The Sanders Revolution in Des Moines, Iowa
, Photo from Bernie 2020
Volunteers for Bernie. Three days of door-to-door canvassing, a day of phone-banking to encourage supporters to become volunteers, and a day of delivering lawn signs. It’s the meat and potatoes (or veggie-burger and fries) of a political campaign based on the 99%. I was surrounded by people – mostly under-30 youth, mixed gender, multi-racial, in town from Spokane to San Antonio to West Virginia to the Bronx – expecting, happy, to be doing this necessary grunt work: for Bernie, for the Green New Deal, for Medicare-for-All.
One afternoon, the lead Des Moines organizer gathered two dozen of the volunteers. We went around the room: why are you here? “We could change this country for the next one hundred years,” said one person, during a remarkable hour in which people talked about their hopes and dreams and the reasons they came to Iowa.
I almost lost hope, but I decided to turn that anger into motivation. I no longer feel powerless about these things that seems out of your control: I felt like I was doing something about it. Each time I talk to somebody and tell them, “there is someone fighting for you, there are these solutions that are possible, the world doesn’t have to be like this,” I feel like I’m saving someone from despair. That’s my Bernie story.
I really respect how Bernie isn’t trying to be anyone’s savior or lead from ahead. He’s just trying to take the energy and voices and amplify them. I came out to Iowa because I had to; I want to give it everything I can.
I’ve been involved in anti-capitalist politics since I was a teenager. In 2016, I saw a glimmer of hope for the organized left in America and I felt obligated to be a part of that.
I was a vegan and I saw how the agricultural industry was affecting the FDA about everything America grows and eats…. As soon as I saw Bernie talk about why the government isn’t working for us I just got the chills and started crying. To hear somebody finally talking about the root of the cause of our problems. I didn’t volunteer last time around, but this time I just had to, so here I am.
We grew up poor, with a single mother struggling, so I always understood that there was something wrong with the world, that it wasn’t just my mother’s failing as a human being. This has been the thing that’s saving me.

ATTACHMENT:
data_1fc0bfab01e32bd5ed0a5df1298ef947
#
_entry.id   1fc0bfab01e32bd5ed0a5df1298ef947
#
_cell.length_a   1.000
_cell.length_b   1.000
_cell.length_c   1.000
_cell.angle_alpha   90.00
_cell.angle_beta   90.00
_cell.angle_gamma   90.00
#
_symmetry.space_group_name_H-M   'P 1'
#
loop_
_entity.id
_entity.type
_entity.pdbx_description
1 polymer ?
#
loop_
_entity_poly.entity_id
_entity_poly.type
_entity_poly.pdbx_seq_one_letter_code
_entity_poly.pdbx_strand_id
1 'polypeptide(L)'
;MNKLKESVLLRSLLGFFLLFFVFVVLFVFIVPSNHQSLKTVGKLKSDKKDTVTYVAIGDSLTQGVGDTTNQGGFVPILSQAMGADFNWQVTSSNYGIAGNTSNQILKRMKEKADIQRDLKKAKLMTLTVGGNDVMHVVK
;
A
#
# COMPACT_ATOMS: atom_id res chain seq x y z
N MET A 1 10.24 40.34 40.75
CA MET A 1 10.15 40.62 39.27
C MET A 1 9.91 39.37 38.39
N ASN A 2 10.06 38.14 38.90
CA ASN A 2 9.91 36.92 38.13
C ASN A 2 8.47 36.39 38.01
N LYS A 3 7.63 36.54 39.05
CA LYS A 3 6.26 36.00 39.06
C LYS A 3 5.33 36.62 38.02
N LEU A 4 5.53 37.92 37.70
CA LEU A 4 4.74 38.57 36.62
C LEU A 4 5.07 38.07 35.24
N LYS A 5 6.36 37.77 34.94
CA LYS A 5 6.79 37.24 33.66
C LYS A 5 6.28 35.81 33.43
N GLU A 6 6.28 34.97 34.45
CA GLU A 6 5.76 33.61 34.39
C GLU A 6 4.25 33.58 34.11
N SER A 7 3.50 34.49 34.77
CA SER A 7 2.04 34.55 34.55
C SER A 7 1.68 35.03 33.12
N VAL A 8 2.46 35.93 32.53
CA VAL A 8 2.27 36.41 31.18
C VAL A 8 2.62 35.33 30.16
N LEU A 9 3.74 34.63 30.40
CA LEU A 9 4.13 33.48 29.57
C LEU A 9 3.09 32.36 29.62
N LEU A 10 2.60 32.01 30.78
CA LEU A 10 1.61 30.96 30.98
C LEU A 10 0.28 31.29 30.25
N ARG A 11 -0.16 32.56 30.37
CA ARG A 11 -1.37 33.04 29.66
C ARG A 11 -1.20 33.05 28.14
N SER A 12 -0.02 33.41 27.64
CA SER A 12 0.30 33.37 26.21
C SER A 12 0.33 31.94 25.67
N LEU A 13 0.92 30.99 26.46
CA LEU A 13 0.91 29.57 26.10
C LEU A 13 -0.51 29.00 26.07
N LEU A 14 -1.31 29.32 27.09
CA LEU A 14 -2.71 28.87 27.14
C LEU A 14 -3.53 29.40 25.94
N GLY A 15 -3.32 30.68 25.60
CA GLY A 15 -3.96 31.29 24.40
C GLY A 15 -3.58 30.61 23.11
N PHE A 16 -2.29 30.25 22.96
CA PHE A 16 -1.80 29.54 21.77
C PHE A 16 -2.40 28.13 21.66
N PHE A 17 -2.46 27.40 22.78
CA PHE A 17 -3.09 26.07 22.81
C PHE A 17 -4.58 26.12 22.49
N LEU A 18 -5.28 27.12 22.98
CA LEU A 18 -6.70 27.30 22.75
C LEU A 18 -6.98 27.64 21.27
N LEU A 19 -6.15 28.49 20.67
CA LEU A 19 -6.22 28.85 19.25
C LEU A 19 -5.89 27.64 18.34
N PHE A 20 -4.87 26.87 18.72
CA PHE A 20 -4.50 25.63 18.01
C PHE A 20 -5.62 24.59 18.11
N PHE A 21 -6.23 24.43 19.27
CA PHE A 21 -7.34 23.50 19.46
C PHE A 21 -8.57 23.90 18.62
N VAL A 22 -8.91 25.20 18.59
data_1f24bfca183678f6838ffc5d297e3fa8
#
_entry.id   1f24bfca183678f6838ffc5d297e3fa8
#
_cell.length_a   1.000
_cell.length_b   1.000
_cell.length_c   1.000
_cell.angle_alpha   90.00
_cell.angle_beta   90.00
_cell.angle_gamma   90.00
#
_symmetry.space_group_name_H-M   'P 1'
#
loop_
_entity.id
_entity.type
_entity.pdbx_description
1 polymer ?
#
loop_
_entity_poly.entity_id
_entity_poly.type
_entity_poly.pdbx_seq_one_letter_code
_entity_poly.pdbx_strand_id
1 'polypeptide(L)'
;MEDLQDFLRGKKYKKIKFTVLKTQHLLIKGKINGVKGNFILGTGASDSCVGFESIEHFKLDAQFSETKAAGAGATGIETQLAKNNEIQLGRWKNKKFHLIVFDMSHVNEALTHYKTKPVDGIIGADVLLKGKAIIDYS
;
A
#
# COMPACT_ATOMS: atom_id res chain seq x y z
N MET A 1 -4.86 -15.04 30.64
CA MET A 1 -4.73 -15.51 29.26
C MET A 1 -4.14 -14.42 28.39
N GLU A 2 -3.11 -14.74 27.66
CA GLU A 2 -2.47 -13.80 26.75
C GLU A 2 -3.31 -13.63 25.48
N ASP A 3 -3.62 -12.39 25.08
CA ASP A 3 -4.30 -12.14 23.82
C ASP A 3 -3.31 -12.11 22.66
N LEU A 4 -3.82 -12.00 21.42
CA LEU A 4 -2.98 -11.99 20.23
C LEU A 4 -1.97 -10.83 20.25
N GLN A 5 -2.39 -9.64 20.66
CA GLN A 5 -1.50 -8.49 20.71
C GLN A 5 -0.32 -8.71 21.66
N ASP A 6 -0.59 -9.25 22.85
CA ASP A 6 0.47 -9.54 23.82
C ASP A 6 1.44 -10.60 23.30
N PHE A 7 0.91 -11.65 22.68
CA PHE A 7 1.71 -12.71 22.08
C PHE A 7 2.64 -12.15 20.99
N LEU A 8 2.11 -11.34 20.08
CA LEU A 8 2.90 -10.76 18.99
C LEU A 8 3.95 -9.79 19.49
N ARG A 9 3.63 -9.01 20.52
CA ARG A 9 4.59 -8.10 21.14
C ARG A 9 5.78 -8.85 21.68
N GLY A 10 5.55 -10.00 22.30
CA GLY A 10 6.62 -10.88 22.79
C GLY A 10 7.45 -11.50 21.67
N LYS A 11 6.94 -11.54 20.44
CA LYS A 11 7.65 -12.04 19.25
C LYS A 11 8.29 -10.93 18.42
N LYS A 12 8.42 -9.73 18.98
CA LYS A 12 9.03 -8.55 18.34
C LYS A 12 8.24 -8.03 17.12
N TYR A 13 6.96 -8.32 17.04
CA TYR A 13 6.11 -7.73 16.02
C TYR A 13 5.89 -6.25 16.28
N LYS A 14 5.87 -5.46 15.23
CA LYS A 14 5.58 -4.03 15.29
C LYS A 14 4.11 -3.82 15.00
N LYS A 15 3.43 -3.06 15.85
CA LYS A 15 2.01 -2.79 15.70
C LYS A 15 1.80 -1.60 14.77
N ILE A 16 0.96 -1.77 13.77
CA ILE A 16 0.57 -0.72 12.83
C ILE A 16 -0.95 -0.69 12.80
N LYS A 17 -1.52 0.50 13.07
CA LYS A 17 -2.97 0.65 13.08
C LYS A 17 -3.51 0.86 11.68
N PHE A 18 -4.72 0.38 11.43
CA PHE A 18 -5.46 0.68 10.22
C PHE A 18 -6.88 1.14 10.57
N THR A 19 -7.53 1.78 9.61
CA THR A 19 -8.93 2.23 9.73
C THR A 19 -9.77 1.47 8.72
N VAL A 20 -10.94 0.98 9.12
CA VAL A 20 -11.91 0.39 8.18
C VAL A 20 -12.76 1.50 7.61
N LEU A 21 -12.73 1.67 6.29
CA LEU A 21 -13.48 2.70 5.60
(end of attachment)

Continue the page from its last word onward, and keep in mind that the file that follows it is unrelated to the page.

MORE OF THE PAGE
I’m still learning about leftist politics… I wasn’t planning on coming out but my organizing friend told me, “you need to come out here right now.” For me, personally, it feels like the first time that I’ve been off the sidelines and putting my money where my mouth is in terms of my beliefs.
My daughter was born 2 months premature and she was in the hospital for two months and the medical bills just piled up and twelve years later, I’m still in debt. Because of that, I can’t buy a house. We live in public housing and my daughter has to go to a bad school. Her whole life is being pre-determined because at the wrong moment I didn’t have health insurance.
I feel like there really is a movement going on in our country that’s going to define our generation if he wins and could change the country for the next hundred years.
Coming from South Texas, I’d always been disengaged. When Bernie got in the race in 2016, I felt like someone was speaking on behalf of my community. It’s such a big country, but thinking about the working class people’s situation in Texas and Des Moines and New York, it’s made the country in my mind a lot smaller and we really have so much more in common and where we’re trying to get to.
My mom and aunt work through people who have fallen through the cracks of the health care system and just hearing their stories, how their cases fell pretty hopeless.
Huntington West Virginia is just the intersection of the Rust Belt, the Bible Belt and Appalachia. My mom is a teacher in a poor school district and the stories that she tells me are just heartbreaking: five year olds who don’t eat at all except at school.
Medicare-for-all is big for me. My sister has Crohn’s Disease. She’s in the middle of a career change, becoming a teacher, and as a student teacher she doesn’t get health care. She needs infusions every few weeks – she can’t afford it and I think she is just going to go off of it.
There’s just so much injustice; the system is so messed up in so many ways, seeing someone like Bernie Sanders who has not let special interests sway him in the least for forty years. I think I haven’t had any hope my whole life watching any candidates. When I saw Bernie make a run for it in 2016, it just gave me so much hope. I regretted not doing more. This time, I wasn’t going to just sit on the sidelines and let it happen. I’m in it for the long haul, I think.
Bernie might lose an election, AOC might lose an election, but the people who really lose are the people, the people who end up with politicians who don’t represent them, people who end up sacrificing their sons and daughters in needless regime change conflicts. Iowa just feels so fucking important. I’m here to carpet-bomb for as long as I can afford to be out here.
Ground Game. At least in the sort-of prosperous working class neighborhoods I mostly worked, no one else seems to have any comparable ground game – maybe Buttegig, a bit. I didn’t see a Biden lawn sign once during my five days. (But I saw plenty of people without teeth – no Medicaid expansion here, and no Medicaid Dental. And the minimum wage is still $7.25. Ugh. I think about what a life-changing experience $15/hr has been for my students in New York.) The staff here says we knocked on 130,000 doors this weekend. Working 8 hours a day, I did about 250 of those doors, so do the math: 500 people like me. Possibly I’m just swept up in the moment, but from here it seems like a great social movement in the making.